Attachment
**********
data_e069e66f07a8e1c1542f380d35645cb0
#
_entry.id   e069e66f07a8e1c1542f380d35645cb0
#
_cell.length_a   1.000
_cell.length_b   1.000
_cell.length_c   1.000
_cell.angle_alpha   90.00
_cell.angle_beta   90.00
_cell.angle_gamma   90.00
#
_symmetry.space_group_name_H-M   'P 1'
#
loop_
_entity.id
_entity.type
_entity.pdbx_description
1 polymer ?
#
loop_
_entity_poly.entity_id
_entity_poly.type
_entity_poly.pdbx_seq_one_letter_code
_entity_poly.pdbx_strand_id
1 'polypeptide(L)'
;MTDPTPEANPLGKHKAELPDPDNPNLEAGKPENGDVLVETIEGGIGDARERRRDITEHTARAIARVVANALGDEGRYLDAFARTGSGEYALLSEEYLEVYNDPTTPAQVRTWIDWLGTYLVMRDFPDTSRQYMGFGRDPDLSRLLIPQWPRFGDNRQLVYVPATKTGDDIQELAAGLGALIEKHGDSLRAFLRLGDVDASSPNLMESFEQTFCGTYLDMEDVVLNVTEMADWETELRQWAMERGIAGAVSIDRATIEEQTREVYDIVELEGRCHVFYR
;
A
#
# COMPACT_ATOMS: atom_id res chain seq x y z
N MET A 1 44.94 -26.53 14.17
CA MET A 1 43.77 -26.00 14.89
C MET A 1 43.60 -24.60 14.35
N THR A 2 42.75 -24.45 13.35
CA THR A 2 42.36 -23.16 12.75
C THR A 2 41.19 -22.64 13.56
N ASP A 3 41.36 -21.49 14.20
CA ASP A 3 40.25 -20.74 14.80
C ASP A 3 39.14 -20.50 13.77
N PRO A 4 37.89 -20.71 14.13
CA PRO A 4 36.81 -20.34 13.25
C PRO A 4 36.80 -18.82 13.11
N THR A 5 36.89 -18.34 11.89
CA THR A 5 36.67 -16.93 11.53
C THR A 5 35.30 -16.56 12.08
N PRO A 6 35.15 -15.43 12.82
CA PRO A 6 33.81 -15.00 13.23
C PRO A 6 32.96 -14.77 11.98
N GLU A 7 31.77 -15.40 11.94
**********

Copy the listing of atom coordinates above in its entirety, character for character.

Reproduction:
data_e069e66f07a8e1c1542f380d35645cb0
#
_entry.id   e069e66f07a8e1c1542f380d35645cb0
#
_cell.length_a   1.000
_cell.length_b   1.000
_cell.length_c   1.000
_cell.angle_alpha   90.00
_cell.angle_beta   90.00
_cell.angle_gamma   90.00
#
_symmetry.space_group_name_H-M   'P 1'
#
loop_
_entity.id
_entity.type
_entity.pdbx_description
1 polymer ?
#
loop_
_entity_poly.entity_id
_entity_poly.type
_entity_poly.pdbx_seq_one_letter_code
_entity_poly.pdbx_strand_id
1 'polypeptide(L)'
;MTDPTPEANPLGKHKAELPDPDNPNLEAGKPENGDVLVETIEGGIGDARERRRDITEHTARAIARVVANALGDEGRYLDAFARTGSGEYALLSEEYLEVYNDPTTPAQVRTWIDWLGTYLVMRDFPDTSRQYMGFGRDPDLSRLLIPQWPRFGDNRQLVYVPATKTGDDIQELAAGLGALIEKHGDSLRAFLRLGDVDASSPNLMESFEQTFCGTYLDMEDVVLNVTEMADWETELRQWAMERGIAGAVSIDRATIEEQTREVYDIVELEGRCHVFYR
;
A
#
# COMPACT_ATOMS: atom_id res chain seq x y z
N MET A 1 44.94 -26.53 14.17
CA MET A 1 43.77 -26.00 14.89
C MET A 1 43.60 -24.60 14.35
N THR A 2 42.75 -24.45 13.35
CA THR A 2 42.36 -23.16 12.75
C THR A 2 41.19 -22.64 13.56
N ASP A 3 41.36 -21.49 14.20
CA ASP A 3 40.25 -20.74 14.80
C ASP A 3 39.14 -20.50 13.77
N PRO A 4 37.89 -20.71 14.13
CA PRO A 4 36.81 -20.34 13.25
C PRO A 4 36.80 -18.82 13.11
N THR A 5 36.89 -18.34 11.89
CA THR A 5 36.67 -16.93 11.53
C THR A 5 35.30 -16.56 12.08
N PRO A 6 35.15 -15.43 12.82
CA PRO A 6 33.81 -15.00 13.23
C PRO A 6 32.96 -14.77 11.98
N GLU A 7 31.77 -15.40 11.94